The Commissioner alleges that, having regard to the size, resources, the nature and volume of the personal information Medibank held, and the risk of harm to individuals in the case of a breach, Medibank should have implemented the following measures in order to satisfy its statutory obligation of taking reasonable steps to protect the personal information it held at the relevant time:

  • Implement multi-factor authentication for authenticating remote access users to its corporate network and to authenticate users to sensitive or critical information assets once those users are within the Medibank network.
  • Establish robust change management controls for information security configurations.
  • Enforce strict privileged access management, limiting access to information based on user roles and responsibilities.
  • Monitor privileged account activities closely and set alerts for suspicious behaviour.
  • Enforce strong password complexity policies and prevent password reuse.
  • Ensure encrypted storage of and audit of password usage for accessing critical data.
  • Implement security monitoring to promptly detect and respond to incidents.
  • Conduct regular security assurance testing, including penetration testing and internal audits.
  • Strengthen application controls for servers hosting sensitive or critical information assets.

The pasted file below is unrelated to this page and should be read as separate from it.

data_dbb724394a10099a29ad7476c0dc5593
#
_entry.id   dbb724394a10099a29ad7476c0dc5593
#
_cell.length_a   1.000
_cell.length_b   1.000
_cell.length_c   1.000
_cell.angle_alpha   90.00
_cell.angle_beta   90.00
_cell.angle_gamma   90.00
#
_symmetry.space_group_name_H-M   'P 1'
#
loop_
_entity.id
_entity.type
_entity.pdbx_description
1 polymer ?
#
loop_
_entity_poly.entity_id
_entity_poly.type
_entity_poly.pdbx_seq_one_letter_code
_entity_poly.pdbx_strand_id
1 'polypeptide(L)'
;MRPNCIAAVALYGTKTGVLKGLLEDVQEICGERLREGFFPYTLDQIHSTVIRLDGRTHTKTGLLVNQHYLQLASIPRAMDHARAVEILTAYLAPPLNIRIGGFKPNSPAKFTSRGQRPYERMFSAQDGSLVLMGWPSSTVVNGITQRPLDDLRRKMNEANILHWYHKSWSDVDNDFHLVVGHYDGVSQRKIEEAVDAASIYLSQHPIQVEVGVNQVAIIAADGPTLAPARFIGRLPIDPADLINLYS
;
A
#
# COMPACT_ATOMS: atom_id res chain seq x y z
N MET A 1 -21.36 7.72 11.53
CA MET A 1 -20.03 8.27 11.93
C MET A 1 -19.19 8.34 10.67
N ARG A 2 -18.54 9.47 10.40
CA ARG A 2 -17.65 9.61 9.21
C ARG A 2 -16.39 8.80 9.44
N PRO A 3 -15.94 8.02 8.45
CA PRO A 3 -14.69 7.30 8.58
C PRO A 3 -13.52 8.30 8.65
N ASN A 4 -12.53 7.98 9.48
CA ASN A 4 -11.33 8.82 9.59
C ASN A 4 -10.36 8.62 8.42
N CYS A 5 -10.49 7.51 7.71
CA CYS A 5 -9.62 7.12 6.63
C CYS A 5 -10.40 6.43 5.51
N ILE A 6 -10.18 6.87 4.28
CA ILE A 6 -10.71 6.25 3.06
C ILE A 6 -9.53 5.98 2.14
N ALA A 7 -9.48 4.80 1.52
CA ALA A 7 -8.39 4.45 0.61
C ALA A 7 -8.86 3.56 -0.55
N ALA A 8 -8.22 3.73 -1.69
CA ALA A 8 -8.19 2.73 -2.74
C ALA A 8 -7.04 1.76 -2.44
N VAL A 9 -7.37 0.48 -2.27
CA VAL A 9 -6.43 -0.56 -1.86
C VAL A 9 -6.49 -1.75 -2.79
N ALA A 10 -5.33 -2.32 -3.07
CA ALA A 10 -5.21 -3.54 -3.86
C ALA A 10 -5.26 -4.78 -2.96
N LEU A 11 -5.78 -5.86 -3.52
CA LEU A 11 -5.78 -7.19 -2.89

• Verify third party compliance with Medibank’s information security policies and controls.

The Commissioner noted that the reasonableness of these measures was informed by various information and cyber security standards and frameworks, including the Essential Eight controls from the Australian Cyber Security Centre, Prudential Standard CPS 234, the Australian Signal Directorate’s Information Security Manual and the ISO 27000 series of information security standards.

Serious interferences with the privacy of individuals

The Commissioner set out its preferred approach to the interpretation of the civil penalty provisions in the Privacy Act, which are found in section 13G of the Act. Noting that the legislation has now been amended to increase the civil penalties, the Commissioner claims that Medibank’s alleged interferences with the privacy of individuals were “serious” for three reasons: